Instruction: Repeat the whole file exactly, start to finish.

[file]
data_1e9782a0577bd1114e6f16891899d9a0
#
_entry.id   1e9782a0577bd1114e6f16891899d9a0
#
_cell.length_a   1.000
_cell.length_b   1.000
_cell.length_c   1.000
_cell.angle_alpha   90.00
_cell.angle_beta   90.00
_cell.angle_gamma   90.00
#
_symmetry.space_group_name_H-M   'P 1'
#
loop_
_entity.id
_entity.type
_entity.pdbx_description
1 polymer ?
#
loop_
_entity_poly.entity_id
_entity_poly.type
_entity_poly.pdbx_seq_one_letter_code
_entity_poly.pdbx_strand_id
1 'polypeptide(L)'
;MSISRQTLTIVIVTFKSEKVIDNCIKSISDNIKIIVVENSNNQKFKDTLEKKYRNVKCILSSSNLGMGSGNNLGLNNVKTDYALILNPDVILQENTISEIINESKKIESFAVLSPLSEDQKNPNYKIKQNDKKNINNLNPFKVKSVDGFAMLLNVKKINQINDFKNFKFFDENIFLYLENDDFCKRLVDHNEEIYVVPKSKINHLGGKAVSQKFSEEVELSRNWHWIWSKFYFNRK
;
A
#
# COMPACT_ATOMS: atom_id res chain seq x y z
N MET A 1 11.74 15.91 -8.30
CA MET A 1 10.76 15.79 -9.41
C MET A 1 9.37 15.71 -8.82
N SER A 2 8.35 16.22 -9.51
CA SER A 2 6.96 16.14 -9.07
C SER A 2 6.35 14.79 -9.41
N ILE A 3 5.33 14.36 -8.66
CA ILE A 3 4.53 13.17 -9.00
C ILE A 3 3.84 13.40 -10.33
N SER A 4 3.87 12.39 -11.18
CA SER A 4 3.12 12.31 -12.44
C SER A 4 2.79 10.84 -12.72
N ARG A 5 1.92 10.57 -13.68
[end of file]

data_1e9782a0577bd1114e6f16891899d9a0
#
_entry.id   1e9782a0577bd1114e6f16891899d9a0
#
_cell.length_a   1.000
_cell.length_b   1.000
_cell.length_c   1.000
_cell.angle_alpha   90.00
_cell.angle_beta   90.00
_cell.angle_gamma   90.00
#
_symmetry.space_group_name_H-M   'P 1'
#
loop_
_entity.id
_entity.type
_entity.pdbx_description
1 polymer ?
#
loop_
_entity_poly.entity_id
_entity_poly.type
_entity_poly.pdbx_seq_one_letter_code
_entity_poly.pdbx_strand_id
1 'polypeptide(L)'
;MSISRQTLTIVIVTFKSEKVIDNCIKSISDNIKIIVVENSNNQKFKDTLEKKYRNVKCILSSSNLGMGSGNNLGLNNVKTDYALILNPDVILQENTISEIINESKKIESFAVLSPLSEDQKNPNYKIKQNDKKNINNLNPFKVKSVDGFAMLLNVKKINQINDFKNFKFFDENIFLYLENDDFCKRLVDHNEEIYVVPKSKINHLGGKAVSQKFSEEVELSRNWHWIWSKFYFNRK
;
A
#
# COMPACT_ATOMS: atom_id res chain seq x y z
N MET A 1 11.74 15.91 -8.30
CA MET A 1 10.76 15.79 -9.41
C MET A 1 9.37 15.71 -8.82
N SER A 2 8.35 16.22 -9.51
CA SER A 2 6.96 16.14 -9.07
C SER A 2 6.35 14.79 -9.41
N ILE A 3 5.33 14.36 -8.66
CA ILE A 3 4.53 13.17 -9.00
C ILE A 3 3.84 13.40 -10.33
N SER A 4 3.87 12.39 -11.18
CA SER A 4 3.12 12.31 -12.44
C SER A 4 2.79 10.84 -12.72
N ARG A 5 1.92 10.57 -13.68